45+ Post-War Modern Architecture in Europe, pp. 13-24
Stephanie Herold and Biljana Stefanovska (eds.)
Forum Stadt- und Regionalplanung | Berlin | 2012 | ISBN 978-3-7983-2435-0
Slovenia and South Korea do not seem to have much in common at first sight. Yet both countries were affected in similar ways by economic, social and political changes during the post-war reconstruction. While Slovenia was a part of Tito’s communist Yugoslavia, general Park Chung-hee ruled South Korea. The new authoritarian regimes used every opportunity to consolidate their political power by controlling every bit of society. Architecture was no exception in this sense since the regimes systematically constructed and exploited important national projects to legitimize the dominant ideology.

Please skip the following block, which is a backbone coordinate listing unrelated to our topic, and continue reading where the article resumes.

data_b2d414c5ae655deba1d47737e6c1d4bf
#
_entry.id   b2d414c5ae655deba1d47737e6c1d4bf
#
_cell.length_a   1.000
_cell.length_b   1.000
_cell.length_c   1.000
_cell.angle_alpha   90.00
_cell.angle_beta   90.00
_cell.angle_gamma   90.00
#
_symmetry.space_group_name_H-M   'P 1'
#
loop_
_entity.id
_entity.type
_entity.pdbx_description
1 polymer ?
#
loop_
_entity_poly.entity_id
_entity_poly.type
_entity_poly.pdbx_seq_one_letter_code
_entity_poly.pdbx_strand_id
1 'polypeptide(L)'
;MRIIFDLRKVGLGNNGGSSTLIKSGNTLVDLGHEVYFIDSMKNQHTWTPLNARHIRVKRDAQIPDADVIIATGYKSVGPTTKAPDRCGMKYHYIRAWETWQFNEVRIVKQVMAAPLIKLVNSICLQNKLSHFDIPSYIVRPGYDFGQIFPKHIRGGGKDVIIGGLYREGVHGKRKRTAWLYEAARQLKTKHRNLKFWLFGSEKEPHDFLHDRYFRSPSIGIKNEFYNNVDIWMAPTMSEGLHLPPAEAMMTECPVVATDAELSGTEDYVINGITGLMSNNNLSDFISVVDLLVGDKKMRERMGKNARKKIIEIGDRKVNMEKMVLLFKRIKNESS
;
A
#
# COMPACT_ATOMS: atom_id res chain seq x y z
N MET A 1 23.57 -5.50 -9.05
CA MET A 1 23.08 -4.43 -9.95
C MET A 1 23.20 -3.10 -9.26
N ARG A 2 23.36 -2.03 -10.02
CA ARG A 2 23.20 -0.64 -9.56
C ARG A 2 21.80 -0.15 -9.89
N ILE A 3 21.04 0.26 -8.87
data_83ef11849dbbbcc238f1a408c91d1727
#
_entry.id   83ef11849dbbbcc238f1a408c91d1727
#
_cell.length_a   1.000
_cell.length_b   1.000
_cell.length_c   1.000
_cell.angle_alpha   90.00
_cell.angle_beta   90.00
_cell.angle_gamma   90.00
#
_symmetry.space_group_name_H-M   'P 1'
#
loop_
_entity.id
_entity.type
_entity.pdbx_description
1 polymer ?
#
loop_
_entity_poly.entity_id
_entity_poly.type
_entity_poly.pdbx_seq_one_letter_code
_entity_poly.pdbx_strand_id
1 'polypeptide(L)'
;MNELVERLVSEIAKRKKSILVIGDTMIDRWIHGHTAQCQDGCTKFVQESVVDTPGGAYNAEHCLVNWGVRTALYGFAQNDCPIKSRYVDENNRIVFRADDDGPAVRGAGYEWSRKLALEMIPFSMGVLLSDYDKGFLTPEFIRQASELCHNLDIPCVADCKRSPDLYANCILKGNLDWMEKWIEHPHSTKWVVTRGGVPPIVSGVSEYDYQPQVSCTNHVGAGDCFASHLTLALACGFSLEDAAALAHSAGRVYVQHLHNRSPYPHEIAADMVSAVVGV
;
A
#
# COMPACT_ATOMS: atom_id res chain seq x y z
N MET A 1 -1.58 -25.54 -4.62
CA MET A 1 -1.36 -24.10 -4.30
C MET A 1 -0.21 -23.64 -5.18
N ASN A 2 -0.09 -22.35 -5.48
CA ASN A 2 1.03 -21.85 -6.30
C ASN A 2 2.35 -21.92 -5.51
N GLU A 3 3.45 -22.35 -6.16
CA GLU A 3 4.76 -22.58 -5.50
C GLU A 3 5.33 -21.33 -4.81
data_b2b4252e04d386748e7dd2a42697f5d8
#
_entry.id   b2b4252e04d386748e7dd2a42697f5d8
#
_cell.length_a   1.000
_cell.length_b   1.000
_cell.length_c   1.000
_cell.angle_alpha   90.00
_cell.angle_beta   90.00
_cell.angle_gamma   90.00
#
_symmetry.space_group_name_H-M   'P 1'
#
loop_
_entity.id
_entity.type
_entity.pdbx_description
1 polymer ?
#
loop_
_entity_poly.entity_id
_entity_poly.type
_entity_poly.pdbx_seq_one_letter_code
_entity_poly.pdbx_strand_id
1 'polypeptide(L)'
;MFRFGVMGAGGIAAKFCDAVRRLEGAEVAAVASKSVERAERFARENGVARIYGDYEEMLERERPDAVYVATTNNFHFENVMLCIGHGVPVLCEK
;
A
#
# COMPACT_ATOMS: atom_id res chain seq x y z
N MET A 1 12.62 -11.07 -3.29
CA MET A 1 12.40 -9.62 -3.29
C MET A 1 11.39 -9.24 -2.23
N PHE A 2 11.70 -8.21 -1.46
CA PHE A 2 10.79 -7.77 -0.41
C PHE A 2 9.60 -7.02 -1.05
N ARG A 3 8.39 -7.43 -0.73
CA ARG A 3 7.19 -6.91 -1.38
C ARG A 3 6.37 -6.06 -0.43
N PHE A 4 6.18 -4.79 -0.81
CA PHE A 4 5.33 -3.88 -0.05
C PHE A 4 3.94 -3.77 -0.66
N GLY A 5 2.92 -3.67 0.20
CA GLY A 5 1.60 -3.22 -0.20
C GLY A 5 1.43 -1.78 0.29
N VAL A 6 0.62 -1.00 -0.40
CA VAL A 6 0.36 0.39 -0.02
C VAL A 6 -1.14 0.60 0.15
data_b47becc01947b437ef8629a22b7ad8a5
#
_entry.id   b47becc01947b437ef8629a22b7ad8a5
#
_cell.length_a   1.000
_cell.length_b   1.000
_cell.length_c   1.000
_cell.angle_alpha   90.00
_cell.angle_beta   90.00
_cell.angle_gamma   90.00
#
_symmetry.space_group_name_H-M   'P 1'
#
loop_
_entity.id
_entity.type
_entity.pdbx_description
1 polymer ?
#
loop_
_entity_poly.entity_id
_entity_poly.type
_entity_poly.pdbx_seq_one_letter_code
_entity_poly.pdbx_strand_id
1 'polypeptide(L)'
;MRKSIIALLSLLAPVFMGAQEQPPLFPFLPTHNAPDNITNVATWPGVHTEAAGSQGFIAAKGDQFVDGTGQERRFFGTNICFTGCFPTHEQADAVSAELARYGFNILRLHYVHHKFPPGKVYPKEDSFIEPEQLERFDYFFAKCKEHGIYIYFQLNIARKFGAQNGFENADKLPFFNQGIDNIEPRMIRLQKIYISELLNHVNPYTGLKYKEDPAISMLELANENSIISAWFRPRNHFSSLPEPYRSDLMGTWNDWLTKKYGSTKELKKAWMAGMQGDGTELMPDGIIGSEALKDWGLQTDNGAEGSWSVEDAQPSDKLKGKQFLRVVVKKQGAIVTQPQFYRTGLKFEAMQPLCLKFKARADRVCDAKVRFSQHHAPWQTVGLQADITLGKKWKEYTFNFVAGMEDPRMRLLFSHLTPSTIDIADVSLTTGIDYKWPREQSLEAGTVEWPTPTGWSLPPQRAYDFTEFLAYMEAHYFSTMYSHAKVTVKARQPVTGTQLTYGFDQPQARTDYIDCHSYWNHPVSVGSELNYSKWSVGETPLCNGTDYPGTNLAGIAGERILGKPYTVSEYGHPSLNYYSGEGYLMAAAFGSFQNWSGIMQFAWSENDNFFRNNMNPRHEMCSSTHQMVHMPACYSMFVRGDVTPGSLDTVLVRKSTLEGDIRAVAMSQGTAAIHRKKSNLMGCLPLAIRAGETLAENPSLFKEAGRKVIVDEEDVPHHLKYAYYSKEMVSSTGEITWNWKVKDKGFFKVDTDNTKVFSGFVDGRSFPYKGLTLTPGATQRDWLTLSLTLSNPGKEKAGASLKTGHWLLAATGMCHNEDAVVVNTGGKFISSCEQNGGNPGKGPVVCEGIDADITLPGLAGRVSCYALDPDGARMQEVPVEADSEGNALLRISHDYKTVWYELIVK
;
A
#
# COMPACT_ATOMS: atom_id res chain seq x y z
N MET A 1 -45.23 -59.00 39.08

The paper attempts to address some of the practices, which were to legitimize the architecture and consequently the dominant ideology in modernizing Slovenia and South Korea. It compares the architecture and legitimization of the Regional People’s Committee in Kranj in Slovenia and Buyeo National Museum in South Korea, designed by Edvard Ravnikar and Kim Swoo Geun, who were two of the most prominent modernist architects in each country. Although they eagerly followed the principles of modernist architecture, the two buildings were also affected by what the architects perceived as regional and national culture. It seems that the legitimization of architecture in this case was not framed only by personal experiences or cultural references of the architects but also by the dominant ideology, which in Yugoslavia favoured cultural diversity, while in South Korea it strived for a strong and uniform national culture.